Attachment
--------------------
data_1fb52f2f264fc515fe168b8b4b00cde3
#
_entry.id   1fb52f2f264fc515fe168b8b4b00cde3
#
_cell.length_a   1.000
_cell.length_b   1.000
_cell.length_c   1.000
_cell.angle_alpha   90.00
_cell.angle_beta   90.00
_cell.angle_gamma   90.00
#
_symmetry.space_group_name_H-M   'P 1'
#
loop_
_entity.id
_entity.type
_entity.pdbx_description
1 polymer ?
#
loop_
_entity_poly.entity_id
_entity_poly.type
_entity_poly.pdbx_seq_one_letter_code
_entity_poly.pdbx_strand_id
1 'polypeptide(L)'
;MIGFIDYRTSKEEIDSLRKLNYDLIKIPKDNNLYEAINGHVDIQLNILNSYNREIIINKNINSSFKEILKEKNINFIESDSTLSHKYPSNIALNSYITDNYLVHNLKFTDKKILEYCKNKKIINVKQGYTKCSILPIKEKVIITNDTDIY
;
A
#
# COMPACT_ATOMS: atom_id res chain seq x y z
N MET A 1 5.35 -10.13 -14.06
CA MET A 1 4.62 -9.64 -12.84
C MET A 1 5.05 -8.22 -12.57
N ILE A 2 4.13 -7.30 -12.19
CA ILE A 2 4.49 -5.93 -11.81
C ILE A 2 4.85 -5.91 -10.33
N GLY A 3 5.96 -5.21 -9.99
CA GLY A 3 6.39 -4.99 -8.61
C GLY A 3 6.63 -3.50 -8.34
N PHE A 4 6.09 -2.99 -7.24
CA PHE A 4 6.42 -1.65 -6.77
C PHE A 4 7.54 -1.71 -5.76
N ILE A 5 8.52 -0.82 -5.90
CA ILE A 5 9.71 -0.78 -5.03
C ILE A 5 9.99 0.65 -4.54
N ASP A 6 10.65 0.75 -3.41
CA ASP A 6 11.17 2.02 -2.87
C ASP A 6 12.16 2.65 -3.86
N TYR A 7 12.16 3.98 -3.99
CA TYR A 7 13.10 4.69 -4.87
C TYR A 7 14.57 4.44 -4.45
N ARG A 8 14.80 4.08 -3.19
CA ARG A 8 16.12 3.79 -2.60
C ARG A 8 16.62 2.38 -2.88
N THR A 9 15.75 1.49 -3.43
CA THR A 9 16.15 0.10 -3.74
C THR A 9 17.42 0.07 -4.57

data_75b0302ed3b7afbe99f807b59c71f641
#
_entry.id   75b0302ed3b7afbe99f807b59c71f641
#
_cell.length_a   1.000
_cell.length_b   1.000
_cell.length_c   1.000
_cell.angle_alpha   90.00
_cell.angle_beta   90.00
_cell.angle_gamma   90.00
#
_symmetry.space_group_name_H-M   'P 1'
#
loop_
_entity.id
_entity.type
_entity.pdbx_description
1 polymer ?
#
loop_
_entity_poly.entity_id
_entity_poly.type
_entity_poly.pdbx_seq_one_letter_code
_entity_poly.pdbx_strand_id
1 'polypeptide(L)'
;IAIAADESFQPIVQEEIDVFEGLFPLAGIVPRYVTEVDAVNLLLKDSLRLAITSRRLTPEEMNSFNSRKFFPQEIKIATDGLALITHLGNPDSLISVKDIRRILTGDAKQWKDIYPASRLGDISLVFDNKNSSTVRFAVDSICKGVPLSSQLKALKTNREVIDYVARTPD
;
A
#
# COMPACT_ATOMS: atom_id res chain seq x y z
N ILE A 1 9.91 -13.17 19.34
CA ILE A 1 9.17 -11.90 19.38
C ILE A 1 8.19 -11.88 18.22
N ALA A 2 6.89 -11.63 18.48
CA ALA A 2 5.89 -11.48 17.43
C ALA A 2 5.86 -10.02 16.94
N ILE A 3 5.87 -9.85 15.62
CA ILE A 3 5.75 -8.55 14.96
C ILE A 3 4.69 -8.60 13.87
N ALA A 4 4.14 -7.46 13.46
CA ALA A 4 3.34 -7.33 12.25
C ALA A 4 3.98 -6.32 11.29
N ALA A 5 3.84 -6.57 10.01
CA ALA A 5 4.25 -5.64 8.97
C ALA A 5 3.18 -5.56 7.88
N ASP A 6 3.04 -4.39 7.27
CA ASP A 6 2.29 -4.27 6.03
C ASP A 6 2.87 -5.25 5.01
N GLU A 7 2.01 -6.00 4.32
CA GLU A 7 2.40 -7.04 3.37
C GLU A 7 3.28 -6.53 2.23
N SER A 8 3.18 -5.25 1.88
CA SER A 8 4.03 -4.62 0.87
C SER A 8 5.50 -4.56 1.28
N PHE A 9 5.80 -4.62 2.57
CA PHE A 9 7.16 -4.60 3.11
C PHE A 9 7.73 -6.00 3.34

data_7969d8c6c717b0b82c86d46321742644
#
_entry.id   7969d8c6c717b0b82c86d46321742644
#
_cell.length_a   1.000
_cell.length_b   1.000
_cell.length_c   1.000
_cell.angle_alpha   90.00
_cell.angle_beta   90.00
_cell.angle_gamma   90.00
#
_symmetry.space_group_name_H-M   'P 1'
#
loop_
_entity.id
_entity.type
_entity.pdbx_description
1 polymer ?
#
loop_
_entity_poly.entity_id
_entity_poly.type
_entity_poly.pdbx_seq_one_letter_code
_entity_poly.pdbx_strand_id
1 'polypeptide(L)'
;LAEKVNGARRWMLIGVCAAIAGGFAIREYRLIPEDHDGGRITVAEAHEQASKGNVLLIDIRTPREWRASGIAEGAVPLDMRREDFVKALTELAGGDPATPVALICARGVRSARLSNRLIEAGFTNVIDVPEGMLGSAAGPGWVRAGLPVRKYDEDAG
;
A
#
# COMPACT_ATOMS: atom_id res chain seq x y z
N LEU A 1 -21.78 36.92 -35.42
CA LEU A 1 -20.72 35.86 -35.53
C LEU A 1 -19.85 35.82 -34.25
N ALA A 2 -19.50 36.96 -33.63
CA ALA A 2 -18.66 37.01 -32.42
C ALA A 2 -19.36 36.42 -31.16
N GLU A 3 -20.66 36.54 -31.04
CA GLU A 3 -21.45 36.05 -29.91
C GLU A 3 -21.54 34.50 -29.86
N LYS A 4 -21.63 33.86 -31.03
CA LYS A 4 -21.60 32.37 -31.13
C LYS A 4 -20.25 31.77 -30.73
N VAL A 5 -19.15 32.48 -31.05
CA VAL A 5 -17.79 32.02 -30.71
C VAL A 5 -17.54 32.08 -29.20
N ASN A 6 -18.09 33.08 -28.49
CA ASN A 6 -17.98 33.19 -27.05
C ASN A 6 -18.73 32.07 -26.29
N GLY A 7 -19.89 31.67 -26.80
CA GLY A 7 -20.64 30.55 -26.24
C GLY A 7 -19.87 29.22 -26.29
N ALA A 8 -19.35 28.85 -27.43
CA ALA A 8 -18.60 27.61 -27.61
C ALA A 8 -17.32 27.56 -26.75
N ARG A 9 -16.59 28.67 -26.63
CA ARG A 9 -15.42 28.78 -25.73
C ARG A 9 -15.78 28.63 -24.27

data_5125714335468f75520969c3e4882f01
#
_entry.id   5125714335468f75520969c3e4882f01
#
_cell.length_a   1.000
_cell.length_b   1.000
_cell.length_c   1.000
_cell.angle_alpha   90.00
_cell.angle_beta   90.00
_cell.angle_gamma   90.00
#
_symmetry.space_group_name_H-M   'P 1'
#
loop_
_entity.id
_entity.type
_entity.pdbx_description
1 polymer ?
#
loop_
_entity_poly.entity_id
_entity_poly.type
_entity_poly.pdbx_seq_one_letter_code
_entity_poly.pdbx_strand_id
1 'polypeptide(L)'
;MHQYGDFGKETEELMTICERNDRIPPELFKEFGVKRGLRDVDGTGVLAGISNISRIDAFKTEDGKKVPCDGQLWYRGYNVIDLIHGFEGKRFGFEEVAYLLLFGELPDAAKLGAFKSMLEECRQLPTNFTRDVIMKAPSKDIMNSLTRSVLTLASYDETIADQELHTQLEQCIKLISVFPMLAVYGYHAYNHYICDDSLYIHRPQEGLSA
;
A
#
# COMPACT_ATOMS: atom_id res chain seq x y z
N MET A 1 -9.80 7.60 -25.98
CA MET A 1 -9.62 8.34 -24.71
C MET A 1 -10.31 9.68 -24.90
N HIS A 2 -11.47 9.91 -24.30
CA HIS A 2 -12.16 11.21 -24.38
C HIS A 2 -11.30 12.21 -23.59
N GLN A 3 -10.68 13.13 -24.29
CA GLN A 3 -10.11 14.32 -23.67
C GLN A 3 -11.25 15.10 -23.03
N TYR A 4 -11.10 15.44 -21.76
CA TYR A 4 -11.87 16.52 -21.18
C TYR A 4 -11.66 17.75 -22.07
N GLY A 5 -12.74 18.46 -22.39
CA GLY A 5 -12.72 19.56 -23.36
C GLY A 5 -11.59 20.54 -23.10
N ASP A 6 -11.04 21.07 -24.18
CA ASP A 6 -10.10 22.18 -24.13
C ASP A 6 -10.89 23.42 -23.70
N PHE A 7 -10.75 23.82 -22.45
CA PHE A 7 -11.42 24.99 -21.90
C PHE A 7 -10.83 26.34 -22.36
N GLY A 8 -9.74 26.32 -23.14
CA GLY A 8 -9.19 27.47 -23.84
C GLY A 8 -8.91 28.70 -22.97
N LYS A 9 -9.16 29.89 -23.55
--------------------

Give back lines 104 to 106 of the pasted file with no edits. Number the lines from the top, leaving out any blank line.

CA ASP A 6 2.29 -4.27 6.03
C ASP A 6 2.87 -5.25 5.01
N GLU A 7 2.01 -6.00 4.32